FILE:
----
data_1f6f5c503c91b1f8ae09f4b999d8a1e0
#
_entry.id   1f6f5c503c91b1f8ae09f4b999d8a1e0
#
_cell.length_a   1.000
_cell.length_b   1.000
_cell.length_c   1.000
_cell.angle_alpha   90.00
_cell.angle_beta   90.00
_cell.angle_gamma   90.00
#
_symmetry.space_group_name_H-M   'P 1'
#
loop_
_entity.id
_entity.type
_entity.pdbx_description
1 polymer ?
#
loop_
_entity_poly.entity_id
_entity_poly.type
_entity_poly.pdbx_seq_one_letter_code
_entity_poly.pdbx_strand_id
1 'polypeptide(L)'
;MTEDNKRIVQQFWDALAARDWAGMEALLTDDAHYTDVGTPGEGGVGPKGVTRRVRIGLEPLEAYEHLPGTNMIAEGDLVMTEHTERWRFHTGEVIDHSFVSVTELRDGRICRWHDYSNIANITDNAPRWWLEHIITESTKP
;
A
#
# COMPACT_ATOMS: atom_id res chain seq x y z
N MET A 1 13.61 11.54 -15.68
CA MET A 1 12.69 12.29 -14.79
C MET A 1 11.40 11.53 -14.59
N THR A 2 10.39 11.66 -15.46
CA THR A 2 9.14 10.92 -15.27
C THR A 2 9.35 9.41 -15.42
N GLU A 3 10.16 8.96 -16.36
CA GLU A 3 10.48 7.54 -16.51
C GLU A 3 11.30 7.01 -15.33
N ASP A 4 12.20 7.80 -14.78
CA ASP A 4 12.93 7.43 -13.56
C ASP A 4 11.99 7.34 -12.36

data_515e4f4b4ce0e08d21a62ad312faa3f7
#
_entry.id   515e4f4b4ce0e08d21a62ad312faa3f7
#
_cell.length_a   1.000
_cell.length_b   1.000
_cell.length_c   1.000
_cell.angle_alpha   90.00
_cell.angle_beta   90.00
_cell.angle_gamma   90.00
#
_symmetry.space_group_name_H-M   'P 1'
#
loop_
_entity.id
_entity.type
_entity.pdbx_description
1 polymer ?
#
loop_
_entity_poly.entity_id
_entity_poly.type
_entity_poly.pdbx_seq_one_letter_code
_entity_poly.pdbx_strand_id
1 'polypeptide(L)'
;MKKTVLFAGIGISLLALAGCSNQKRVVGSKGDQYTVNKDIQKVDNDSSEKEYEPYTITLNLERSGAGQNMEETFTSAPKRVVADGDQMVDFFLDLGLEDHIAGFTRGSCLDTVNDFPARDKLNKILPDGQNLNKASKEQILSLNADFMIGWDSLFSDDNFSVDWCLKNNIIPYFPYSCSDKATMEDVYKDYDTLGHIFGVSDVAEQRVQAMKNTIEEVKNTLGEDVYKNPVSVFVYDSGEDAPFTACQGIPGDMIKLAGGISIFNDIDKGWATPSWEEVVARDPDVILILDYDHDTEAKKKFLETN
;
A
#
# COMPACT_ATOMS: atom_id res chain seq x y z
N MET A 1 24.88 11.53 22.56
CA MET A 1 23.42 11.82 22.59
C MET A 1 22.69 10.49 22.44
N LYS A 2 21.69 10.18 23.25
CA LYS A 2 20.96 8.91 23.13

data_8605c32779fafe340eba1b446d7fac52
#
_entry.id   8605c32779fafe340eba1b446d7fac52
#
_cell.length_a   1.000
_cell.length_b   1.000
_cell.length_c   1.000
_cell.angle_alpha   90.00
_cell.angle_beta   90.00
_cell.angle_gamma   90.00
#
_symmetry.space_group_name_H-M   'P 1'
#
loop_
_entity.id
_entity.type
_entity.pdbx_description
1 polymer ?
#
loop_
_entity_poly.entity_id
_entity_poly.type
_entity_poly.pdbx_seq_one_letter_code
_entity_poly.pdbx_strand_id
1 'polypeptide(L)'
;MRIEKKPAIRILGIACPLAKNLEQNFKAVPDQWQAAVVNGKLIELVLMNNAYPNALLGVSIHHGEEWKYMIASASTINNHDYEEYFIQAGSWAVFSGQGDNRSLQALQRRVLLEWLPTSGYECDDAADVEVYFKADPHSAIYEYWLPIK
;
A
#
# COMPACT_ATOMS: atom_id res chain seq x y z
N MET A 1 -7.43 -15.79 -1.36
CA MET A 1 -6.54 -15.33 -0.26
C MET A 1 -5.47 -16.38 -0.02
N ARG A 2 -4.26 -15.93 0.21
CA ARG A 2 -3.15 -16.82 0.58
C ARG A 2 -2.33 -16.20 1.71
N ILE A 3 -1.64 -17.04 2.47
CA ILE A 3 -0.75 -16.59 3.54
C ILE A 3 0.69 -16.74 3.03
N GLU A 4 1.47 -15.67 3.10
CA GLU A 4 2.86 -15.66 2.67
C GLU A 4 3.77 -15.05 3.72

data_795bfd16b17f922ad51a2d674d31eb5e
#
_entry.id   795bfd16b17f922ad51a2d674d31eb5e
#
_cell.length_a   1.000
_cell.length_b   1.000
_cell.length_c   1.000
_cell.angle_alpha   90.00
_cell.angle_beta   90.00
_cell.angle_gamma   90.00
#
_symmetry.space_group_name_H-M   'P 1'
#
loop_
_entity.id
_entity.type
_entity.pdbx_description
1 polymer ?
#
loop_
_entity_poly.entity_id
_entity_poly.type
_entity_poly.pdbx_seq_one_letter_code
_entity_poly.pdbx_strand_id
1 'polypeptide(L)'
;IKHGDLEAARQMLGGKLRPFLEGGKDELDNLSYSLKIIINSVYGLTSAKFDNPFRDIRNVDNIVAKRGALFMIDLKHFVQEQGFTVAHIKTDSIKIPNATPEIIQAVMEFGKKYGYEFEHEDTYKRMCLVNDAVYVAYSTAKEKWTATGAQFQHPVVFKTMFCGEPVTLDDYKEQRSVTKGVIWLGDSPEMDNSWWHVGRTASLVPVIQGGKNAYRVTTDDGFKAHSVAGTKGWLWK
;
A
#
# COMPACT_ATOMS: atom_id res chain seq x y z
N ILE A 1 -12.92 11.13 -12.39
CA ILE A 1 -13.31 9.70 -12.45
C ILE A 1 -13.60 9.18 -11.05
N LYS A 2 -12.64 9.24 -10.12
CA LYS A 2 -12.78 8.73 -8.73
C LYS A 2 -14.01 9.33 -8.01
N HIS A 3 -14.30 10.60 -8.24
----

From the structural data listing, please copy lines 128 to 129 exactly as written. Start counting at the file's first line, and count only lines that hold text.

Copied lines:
_cell.angle_beta   90.00
_cell.angle_gamma   90.00